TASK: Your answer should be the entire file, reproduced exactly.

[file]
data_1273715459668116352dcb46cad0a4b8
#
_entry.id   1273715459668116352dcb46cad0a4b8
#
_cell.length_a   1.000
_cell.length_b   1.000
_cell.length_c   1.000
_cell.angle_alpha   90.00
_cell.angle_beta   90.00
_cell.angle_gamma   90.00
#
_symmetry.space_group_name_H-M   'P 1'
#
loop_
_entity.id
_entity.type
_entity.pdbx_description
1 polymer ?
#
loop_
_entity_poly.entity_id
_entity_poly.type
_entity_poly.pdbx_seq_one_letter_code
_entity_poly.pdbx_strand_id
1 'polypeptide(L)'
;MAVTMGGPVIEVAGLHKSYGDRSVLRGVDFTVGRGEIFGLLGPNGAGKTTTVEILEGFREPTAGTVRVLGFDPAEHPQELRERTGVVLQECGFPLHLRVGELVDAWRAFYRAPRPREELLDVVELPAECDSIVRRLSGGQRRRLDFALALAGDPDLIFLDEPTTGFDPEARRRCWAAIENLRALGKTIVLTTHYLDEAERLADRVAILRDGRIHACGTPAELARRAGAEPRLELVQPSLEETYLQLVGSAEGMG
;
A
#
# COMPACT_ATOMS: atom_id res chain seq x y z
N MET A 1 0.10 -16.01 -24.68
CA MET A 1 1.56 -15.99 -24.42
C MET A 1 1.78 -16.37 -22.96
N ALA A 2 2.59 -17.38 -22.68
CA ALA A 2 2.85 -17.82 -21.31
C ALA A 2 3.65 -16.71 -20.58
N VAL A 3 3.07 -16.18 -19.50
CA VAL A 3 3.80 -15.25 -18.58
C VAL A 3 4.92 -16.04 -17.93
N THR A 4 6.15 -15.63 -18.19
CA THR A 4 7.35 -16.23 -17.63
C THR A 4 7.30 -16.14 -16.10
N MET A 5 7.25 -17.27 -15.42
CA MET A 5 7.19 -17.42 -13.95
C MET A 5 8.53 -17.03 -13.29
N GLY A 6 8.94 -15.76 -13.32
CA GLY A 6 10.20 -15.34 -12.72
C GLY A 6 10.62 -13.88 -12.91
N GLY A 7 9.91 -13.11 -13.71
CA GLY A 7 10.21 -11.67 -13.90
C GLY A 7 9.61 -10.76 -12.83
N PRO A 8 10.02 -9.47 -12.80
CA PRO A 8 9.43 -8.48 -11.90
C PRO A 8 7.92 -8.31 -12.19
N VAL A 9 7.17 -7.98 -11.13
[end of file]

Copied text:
data_1273715459668116352dcb46cad0a4b8
#
_entry.id   1273715459668116352dcb46cad0a4b8
#
_cell.length_a   1.000
_cell.length_b   1.000
_cell.length_c   1.000
_cell.angle_alpha   90.00
_cell.angle_beta   90.00
_cell.angle_gamma   90.00
#
_symmetry.space_group_name_H-M   'P 1'
#
loop_
_entity.id
_entity.type
_entity.pdbx_description
1 polymer ?
#
loop_
_entity_poly.entity_id
_entity_poly.type
_entity_poly.pdbx_seq_one_letter_code
_entity_poly.pdbx_strand_id
1 'polypeptide(L)'
;MAVTMGGPVIEVAGLHKSYGDRSVLRGVDFTVGRGEIFGLLGPNGAGKTTTVEILEGFREPTAGTVRVLGFDPAEHPQELRERTGVVLQECGFPLHLRVGELVDAWRAFYRAPRPREELLDVVELPAECDSIVRRLSGGQRRRLDFALALAGDPDLIFLDEPTTGFDPEARRRCWAAIENLRALGKTIVLTTHYLDEAERLADRVAILRDGRIHACGTPAELARRAGAEPRLELVQPSLEETYLQLVGSAEGMG
;
A
#
# COMPACT_ATOMS: atom_id res chain seq x y z
N MET A 1 0.10 -16.01 -24.68
CA MET A 1 1.56 -15.99 -24.42
C MET A 1 1.78 -16.37 -22.96
N ALA A 2 2.59 -17.38 -22.68
CA ALA A 2 2.85 -17.82 -21.31
C ALA A 2 3.65 -16.71 -20.58
N VAL A 3 3.07 -16.18 -19.50
CA VAL A 3 3.80 -15.25 -18.58
C VAL A 3 4.92 -16.04 -17.93
N THR A 4 6.15 -15.63 -18.19
CA THR A 4 7.35 -16.23 -17.63
C THR A 4 7.30 -16.14 -16.10
N MET A 5 7.25 -17.27 -15.42
CA MET A 5 7.19 -17.42 -13.95
C MET A 5 8.53 -17.03 -13.29
N GLY A 6 8.94 -15.76 -13.32
CA GLY A 6 10.20 -15.34 -12.72
C GLY A 6 10.62 -13.88 -12.91
N GLY A 7 9.91 -13.11 -13.71
CA GLY A 7 10.21 -11.67 -13.90
C GLY A 7 9.61 -10.76 -12.83
N PRO A 8 10.02 -9.47 -12.80
CA PRO A 8 9.43 -8.48 -11.90
C PRO A 8 7.92 -8.31 -12.19
N VAL A 9 7.17 -7.98 -11.13